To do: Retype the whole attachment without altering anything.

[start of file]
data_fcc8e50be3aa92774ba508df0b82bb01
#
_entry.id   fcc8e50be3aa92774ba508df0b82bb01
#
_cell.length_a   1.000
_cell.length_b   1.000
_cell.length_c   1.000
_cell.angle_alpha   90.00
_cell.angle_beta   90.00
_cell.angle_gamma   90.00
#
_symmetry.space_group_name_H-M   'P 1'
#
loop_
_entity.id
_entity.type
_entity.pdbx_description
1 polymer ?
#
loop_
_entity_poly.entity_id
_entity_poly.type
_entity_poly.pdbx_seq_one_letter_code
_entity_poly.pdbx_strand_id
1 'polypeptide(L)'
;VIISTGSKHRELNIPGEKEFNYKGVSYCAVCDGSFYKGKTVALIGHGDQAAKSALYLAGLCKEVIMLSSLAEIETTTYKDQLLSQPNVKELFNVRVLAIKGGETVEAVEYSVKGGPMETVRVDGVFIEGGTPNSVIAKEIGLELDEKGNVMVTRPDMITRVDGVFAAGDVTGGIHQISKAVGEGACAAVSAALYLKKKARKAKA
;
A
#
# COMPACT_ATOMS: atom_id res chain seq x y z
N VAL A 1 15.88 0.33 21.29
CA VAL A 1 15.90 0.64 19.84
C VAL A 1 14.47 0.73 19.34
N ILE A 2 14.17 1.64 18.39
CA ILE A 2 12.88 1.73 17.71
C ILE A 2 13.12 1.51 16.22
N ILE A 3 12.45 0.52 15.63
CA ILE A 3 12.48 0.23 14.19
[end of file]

data_fcc8e50be3aa92774ba508df0b82bb01
#
_entry.id   fcc8e50be3aa92774ba508df0b82bb01
#
_cell.length_a   1.000
_cell.length_b   1.000
_cell.length_c   1.000
_cell.angle_alpha   90.00
_cell.angle_beta   90.00
_cell.angle_gamma   90.00
#
_symmetry.space_group_name_H-M   'P 1'
#
loop_
_entity.id
_entity.type
_entity.pdbx_description
1 polymer ?
#
loop_
_entity_poly.entity_id
_entity_poly.type
_entity_poly.pdbx_seq_one_letter_code
_entity_poly.pdbx_strand_id
1 'polypeptide(L)'
;VIISTGSKHRELNIPGEKEFNYKGVSYCAVCDGSFYKGKTVALIGHGDQAAKSALYLAGLCKEVIMLSSLAEIETTTYKDQLLSQPNVKELFNVRVLAIKGGETVEAVEYSVKGGPMETVRVDGVFIEGGTPNSVIAKEIGLELDEKGNVMVTRPDMITRVDGVFAAGDVTGGIHQISKAVGEGACAAVSAALYLKKKARKAKA
;
A
#
# COMPACT_ATOMS: atom_id res chain seq x y z
N VAL A 1 15.88 0.33 21.29
CA VAL A 1 15.90 0.64 19.84
C VAL A 1 14.47 0.73 19.34
N ILE A 2 14.17 1.64 18.39
CA ILE A 2 12.88 1.73 17.71
C ILE A 2 13.12 1.51 16.22
N ILE A 3 12.45 0.52 15.63
CA ILE A 3 12.48 0.23 14.19